2022 RIBA National Awards: meet the UK’s best new buildings

Meet the 2022 RIBA National Awards winners, a list that aims to highlight some of the UK’s best new buildings

High Sunderland by Loader Monteith (Scotland)
Peter Womersley’s High Sunderland, restored by Loader Monteith.
(Image credit: Dapple)

The 2022 RIBA National Awards have just been revealed, crowning 29 UK buildings as the year's finest selection of architectural projects. The winners include works that span different parts of the country, and tackle many scales and typologies; yet they are united by common threads of innovation, sustainability, and a focus on community-building. 

The list of winners – which is diverse in many ways but falls short when it comes to racial diversity and gender balance – spans projects such as the redesign of a traditional village pub in North Yorkshire (The Alice Hawthorn); a remodelled London landmark (BFI Riverfront); fabulous family homes (House at Lough Beg in Northern Ireland is a striking example); a net-zero-carbon office building in the City of London (100 Liverpool Street); a viewing tower in Suffolk (Sutton Hoo); and the UK’s first secondary school to achieve ‘Passivhaus’ eco status (Harris Academy Sutton). 

Image of BFI Riverfront

BFI Riverfront by Carmody Groarke.

(Image credit: Luke Haye)

2022 RIBA National Award winners 

  • 100 Liverpool Street by Hopkins Architects (London) 
  • Aisher House, Sevenoaks School by Tim Ronalds Architects (South East) 
  • BFI Riverfront by Carmody Groarke (London) 
  • Creek House, Cornwall, by Seth Stein Architects Ltd (South West) 
  • Forth Valley College – Falkirk Campus by Reiach and Hall Architects (Scotland)
  • Guildford Crematorium by Haverstock (South East) 
  • Hackney New Primary School and 333 Kingsland Road by Henley Halebrown (London) 
  • Harris Academy, Sutton, by Architype (London) 
  • Hawley Wharf by Allford Hall Monaghan Morris (London) 
  • High Sunderland by Loader Monteith (Scotland) 
  • House at Lough Beg by McGonigle McGrath (Northern Ireland) 
  • Ibstock Place School Refectory by Maccreanor Lavington (London) 
  • Kiln Place by Peter Barber Architects (London) 
  • LB Southwark SILS3 by Tim Ronalds Architects (London) 
  • Lovedon Fields by John Pardey Architects (South) 
  • Magdalene College Library by Niall McLaughlin Architects (East) 
  • Masters Field Development by Niall McLaughlin Architects (South) 
  • Orchard Gardens, Elephant Park, by Panter Hudspith Architects (London) 
  • Quarry Studios by Moxon Architects (Scotland) 
  • Sands End Arts and Community Centre by Mæ Architects (London)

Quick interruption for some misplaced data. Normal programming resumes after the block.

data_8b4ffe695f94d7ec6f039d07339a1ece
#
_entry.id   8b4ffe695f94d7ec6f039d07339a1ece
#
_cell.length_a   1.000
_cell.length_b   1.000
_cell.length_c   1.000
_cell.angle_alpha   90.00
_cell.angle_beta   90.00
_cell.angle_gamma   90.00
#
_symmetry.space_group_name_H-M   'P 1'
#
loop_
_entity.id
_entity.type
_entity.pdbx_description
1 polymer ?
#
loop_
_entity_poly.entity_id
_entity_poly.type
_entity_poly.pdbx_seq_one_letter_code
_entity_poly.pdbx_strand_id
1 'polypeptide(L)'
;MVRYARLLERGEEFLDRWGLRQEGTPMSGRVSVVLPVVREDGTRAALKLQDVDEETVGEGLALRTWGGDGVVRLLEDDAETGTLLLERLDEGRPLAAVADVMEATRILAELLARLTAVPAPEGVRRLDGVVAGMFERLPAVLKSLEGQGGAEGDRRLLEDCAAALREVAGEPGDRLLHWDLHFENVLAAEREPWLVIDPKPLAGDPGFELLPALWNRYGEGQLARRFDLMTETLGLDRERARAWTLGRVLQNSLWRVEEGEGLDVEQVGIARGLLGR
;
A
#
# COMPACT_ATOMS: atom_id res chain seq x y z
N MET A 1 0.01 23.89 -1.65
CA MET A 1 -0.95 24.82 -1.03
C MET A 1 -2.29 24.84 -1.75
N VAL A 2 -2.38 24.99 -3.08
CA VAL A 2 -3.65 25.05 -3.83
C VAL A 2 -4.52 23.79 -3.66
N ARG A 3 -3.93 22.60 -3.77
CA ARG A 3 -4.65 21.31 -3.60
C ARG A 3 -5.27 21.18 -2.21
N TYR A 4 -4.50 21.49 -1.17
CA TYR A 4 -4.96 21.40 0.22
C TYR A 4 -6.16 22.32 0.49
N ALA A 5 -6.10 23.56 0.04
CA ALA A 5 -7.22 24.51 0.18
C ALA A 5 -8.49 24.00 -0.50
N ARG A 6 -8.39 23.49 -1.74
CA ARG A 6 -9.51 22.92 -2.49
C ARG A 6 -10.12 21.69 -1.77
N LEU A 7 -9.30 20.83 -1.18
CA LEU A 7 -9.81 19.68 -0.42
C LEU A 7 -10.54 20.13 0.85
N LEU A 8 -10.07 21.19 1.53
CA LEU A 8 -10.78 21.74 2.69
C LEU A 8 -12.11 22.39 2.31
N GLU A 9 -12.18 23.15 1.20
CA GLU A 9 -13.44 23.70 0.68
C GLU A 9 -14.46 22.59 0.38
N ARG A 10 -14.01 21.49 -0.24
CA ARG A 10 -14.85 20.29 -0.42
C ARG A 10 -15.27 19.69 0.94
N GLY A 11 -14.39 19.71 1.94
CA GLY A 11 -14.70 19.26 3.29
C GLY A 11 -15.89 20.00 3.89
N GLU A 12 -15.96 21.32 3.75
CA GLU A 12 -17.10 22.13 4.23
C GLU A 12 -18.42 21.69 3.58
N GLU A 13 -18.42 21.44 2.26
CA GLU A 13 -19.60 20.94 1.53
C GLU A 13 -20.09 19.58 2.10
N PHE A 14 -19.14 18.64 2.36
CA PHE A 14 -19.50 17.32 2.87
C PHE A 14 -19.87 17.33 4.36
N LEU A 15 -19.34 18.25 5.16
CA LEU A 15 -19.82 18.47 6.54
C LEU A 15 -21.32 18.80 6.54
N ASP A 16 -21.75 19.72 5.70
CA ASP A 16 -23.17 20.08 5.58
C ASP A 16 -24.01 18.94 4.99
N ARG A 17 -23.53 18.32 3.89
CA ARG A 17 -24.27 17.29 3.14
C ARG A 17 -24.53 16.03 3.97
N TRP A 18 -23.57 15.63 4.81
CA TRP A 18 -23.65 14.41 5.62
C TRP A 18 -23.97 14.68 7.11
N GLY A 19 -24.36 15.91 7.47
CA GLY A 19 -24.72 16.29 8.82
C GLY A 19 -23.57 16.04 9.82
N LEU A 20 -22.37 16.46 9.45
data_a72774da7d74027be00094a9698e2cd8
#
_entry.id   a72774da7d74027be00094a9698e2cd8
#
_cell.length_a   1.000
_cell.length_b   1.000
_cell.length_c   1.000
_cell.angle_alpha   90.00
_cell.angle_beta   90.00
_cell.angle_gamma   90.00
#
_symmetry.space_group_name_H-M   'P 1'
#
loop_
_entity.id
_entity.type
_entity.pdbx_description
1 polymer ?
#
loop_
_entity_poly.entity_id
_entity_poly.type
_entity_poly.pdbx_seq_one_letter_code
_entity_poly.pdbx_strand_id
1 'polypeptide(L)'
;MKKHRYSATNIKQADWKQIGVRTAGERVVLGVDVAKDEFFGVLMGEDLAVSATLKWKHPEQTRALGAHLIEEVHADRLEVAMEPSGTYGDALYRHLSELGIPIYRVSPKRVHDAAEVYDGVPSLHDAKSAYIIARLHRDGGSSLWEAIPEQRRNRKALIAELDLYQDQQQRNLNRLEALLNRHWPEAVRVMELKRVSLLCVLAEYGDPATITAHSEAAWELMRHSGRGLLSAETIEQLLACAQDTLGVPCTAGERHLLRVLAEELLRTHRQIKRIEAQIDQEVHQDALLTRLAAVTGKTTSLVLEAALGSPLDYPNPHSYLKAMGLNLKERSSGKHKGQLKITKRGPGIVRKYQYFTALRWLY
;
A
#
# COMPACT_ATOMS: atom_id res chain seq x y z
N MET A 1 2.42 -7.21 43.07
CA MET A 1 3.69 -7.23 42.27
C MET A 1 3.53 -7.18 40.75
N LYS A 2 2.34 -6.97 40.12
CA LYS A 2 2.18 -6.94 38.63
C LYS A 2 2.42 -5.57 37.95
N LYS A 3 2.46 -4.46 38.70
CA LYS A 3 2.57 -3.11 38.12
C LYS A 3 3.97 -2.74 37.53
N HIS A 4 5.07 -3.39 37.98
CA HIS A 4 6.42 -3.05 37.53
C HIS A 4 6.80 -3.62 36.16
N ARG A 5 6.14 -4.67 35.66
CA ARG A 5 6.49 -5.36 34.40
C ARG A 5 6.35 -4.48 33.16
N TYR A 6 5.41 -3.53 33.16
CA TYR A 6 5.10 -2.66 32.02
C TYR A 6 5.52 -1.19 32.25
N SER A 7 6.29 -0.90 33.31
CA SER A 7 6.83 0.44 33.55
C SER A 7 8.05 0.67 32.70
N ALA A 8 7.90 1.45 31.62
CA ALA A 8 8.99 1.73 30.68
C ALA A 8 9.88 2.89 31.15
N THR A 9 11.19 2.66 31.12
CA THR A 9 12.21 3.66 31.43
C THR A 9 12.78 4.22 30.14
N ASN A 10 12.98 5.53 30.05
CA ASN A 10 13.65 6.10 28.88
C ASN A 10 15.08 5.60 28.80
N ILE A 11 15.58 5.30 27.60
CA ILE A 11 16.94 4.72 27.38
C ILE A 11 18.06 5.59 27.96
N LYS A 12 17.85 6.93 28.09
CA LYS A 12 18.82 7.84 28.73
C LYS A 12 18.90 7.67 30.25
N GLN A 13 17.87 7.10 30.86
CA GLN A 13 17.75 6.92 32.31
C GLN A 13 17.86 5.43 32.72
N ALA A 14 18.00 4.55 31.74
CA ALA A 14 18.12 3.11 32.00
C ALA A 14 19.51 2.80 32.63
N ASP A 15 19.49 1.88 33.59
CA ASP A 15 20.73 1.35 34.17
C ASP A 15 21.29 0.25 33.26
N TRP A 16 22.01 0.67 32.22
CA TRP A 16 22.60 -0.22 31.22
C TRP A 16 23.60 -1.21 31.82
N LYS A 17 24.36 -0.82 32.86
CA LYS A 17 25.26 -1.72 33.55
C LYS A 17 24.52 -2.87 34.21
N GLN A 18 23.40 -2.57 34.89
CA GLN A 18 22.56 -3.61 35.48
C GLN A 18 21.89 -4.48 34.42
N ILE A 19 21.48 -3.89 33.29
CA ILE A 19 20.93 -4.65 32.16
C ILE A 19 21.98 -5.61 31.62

• St John's Church, Hackney, by Thomas Ford & Partners (London) 
  • Suffolk Cottage by Haysom Ward Miller Architects (East) 
  • Surbiton Springs by Surman Weston (London) 
  • Sutton Hoo by Nissen Richards Studio (East) 
  • The Alice Hawthorn by De Matos Ryan (Yorkshire) 
  • The Fratry by Feilden Fowles (North West) 
  • The Mitchell Building at Skinners' School by Bell Phillips Architects (South East) 
  • The Parchment Works by Will Gamble Architects (East Midlands) 
  • Winsford Cottage Hospital by Benjamin+Beauchamp Architects (South West) 

Image of Peter Womersley’s High Sunderland

Peter Womersley’s High Sunderland restored by Loader Monteith.

(Image credit: Dapple)

RIBA president Simon Allford says: ‘At a time when we need to bring people together and plan for a sustainable future, this year’s RIBA National Award-winning buildings offer much hope. This is a powerful collection of buildings that show, despite the economic, political and social turmoil of the last few years, how great architecture can emerge even in challenging conditions. As we start to settle from the pandemic, I am particularly encouraged by the number and quality of new buildings designed to foster community. From local cultural hubs to reinvigorated accessible arts venues, these projects demonstrate the power of good architecture to lift spirits and enhance lives.

‘I’m very pleased to see new and innovative solutions to meet the ever-growing demand for high-quality, energy-efficient homes, showing what can be achieved by forward-thinking clients. It is particularly inspiring to see the UK’s first secondary school to achieve ‘Passivhaus’ eco-accreditation amongst our winners – a benchmark for investment in sustainable education buildings. I congratulate every client, architect and construction team for their achievements.'

Image of kiln place

Kiln Place by Peter Barber.

(Image credit: Morley von Sternberg)

House at Lough Beg exterior

House at Lough Beg by McGonigle McGrath.

(Image credit: Aidan McGrath)

Image of Harris Academy

Harris Academy, Sutton, by Architype. 

(Image credit: Jack Hobhouse)



Ellie Stathaki is the Architecture & Environment Director at Wallpaper*. She trained as an architect at the Aristotle University of Thessaloniki in Greece and studied architectural history at the Bartlett in London. Now an established journalist, she has been a member of the Wallpaper* team since 2006, visiting buildings across the globe and interviewing leading architects such as Tadao Ando and Rem Koolhaas. Ellie has also taken part in judging panels, moderated events, curated shows and contributed in books, such as The Contemporary House (Thames & Hudson, 2018), Glenn Sestig Architecture Diary (2020) and House London (2022).